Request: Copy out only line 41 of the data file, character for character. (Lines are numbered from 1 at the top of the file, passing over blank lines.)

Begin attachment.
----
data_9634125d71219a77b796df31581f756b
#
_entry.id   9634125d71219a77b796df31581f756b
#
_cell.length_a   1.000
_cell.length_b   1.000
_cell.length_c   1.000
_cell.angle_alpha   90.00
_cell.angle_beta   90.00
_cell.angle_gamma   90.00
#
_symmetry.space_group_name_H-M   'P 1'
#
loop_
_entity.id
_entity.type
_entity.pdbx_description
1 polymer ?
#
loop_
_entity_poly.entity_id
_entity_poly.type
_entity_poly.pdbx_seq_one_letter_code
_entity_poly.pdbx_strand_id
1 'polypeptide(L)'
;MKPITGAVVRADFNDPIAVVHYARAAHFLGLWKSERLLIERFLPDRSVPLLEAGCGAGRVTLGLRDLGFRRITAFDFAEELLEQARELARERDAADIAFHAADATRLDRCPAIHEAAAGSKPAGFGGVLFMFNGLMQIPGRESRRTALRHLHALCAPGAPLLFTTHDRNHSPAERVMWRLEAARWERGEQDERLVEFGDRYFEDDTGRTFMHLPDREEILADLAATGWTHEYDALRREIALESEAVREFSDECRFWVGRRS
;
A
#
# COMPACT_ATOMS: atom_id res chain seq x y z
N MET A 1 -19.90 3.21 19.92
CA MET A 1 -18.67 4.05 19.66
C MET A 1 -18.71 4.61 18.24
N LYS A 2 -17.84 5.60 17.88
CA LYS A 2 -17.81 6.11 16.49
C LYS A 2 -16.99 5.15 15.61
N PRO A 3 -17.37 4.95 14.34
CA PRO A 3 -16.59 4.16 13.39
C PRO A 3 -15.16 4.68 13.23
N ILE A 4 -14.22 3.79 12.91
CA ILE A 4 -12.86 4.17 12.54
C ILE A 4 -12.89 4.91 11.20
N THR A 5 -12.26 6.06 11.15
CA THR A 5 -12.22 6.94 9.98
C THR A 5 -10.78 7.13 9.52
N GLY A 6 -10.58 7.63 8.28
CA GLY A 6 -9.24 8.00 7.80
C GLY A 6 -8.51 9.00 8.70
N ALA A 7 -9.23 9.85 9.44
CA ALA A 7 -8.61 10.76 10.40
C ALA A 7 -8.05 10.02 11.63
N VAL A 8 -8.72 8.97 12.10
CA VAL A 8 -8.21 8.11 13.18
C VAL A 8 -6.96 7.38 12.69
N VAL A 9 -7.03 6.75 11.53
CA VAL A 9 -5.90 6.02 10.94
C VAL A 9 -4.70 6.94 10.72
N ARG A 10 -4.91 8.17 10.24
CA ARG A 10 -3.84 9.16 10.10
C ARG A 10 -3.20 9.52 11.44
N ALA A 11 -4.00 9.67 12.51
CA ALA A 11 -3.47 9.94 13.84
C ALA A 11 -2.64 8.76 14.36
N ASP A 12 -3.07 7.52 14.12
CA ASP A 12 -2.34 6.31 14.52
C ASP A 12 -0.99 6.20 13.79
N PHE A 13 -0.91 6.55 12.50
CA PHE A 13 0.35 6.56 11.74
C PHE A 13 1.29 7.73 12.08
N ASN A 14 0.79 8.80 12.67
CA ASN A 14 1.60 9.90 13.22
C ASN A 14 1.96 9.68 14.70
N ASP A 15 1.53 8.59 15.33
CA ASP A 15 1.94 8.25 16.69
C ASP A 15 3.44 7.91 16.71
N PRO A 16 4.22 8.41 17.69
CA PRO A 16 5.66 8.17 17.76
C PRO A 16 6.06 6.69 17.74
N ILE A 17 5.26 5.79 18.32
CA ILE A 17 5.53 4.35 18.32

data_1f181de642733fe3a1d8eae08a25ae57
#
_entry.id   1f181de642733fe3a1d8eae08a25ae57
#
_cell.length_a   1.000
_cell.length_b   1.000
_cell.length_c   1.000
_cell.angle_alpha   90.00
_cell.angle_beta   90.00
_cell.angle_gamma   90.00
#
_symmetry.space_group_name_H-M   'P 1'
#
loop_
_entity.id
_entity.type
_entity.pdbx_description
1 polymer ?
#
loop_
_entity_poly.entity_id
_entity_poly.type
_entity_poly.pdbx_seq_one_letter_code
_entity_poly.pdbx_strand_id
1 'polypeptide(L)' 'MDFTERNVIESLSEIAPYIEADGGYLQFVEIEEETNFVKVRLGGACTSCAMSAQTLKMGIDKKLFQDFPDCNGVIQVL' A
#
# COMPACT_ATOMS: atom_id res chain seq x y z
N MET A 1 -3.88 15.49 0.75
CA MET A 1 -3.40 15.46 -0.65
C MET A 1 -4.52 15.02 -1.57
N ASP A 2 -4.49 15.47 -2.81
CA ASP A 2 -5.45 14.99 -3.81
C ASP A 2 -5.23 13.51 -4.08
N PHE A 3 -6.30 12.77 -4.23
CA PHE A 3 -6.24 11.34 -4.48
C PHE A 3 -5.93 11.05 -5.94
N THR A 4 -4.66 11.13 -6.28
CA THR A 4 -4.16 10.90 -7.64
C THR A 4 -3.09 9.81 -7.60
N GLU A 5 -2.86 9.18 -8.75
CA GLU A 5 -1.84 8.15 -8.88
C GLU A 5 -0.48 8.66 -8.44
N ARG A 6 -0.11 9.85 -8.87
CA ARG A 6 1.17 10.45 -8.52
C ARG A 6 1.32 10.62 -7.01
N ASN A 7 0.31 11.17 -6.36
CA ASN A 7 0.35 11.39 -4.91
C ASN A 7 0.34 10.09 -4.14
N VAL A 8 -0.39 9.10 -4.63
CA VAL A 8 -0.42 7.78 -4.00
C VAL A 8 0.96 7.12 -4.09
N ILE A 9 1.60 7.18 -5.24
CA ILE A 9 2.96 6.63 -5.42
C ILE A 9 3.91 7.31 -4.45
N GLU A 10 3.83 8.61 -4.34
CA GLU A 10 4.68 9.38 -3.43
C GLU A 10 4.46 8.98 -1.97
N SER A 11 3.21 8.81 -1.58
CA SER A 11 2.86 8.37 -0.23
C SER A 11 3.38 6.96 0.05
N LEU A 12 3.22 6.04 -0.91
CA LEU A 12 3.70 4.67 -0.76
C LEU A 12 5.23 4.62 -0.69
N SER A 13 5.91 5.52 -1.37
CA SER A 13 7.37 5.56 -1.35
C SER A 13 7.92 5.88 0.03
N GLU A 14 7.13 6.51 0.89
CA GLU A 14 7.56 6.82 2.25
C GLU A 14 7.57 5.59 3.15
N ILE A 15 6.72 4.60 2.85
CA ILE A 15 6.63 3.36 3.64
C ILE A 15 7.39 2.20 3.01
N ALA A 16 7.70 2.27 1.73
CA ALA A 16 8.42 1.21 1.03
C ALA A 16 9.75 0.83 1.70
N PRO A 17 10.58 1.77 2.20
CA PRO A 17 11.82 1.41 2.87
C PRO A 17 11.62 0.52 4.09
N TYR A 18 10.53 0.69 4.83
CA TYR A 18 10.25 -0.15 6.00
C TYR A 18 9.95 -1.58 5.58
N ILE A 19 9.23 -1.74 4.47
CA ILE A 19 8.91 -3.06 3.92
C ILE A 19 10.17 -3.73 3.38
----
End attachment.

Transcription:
CA ILE A 4 -12.86 4.17 12.54